The gift of the heavenly bread of the manna prefigured the gift of Christ the "Living Bread" in the Eucharist (Jn 6:32-58) and the command that God's representative must first strike the rock and then speak to the rock to bring forth the water that will sustain life in front of the assembly of the Old Covenant Church prefigured both Christian baptism and the gift of the Eucharist, both sacraments fulfill Jesus' promise that He is the "living water" welling up for eternal life (Jn 4:10-14; 5:8; 7:37-38; 19:34;1 Cor 12:13;  Rev 21:6; 22:17; CCC 694). 

Christ was struck down once and for all time for the sins of man, just as God upon the rock was to be struck once in Exodus 17:6.  But from that one time Christ was struck until the end of time the gift of baptism through water and the spirit and the gift of the bread of life of Christ in the Eucharist is given to the assembly when God's representative speaks to the Rock who is Christ and Christ the "Living Water" becomes present on the altar, giving spiritual life to all who come to Him.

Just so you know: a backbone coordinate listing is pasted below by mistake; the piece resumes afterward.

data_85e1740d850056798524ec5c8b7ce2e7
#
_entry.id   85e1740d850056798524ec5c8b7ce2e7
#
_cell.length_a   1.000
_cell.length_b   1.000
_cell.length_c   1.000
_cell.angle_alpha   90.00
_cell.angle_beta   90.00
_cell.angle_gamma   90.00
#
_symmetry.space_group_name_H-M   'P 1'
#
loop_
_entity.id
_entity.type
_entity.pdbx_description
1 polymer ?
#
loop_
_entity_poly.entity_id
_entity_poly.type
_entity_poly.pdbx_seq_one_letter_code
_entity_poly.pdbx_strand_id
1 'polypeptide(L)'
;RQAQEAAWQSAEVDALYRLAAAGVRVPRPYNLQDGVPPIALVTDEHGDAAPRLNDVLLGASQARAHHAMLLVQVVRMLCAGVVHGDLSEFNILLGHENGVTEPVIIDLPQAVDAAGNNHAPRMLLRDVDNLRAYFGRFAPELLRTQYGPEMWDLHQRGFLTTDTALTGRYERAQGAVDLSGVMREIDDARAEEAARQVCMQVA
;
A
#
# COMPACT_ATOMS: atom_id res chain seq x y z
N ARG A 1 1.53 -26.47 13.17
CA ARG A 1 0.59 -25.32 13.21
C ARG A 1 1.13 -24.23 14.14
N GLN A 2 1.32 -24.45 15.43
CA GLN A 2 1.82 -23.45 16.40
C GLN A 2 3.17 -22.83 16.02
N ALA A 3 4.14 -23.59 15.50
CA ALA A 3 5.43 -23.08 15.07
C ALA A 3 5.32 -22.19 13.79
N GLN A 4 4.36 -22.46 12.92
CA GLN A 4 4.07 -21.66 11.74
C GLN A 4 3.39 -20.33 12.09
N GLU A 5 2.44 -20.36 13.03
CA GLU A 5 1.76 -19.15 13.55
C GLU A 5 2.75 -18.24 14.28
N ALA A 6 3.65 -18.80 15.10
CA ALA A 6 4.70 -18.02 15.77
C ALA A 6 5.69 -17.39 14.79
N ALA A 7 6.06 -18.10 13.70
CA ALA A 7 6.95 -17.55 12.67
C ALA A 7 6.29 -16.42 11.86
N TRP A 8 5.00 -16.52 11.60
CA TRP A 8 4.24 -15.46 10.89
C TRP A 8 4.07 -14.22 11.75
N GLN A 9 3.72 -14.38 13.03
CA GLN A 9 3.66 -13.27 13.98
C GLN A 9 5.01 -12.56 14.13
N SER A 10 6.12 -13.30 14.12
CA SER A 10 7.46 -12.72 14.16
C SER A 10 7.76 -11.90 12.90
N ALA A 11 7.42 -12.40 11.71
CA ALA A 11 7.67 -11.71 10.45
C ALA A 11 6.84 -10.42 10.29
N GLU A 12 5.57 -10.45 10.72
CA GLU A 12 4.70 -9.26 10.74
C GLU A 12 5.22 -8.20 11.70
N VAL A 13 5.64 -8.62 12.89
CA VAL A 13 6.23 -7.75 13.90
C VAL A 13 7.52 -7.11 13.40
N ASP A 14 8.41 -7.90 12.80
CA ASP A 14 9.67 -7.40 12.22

Compare the two passages concerning God's instructions to obtain water from the Rock (the first in Exodus 17:1-7 at the beginning of Israel's covenant relationship with God and the second in Numbers 20:2-11 near the end of their journey) with the miracle of Christ present in the Eucharist.

Miracle of Water from the Rock at Horeb (Ex 17:1-7)

Christ's Crucifixion at Golgotha

1. Moses was instructed to take some of the elders of Israel as witnesses (17:5).

2. God was on the rock (17:6).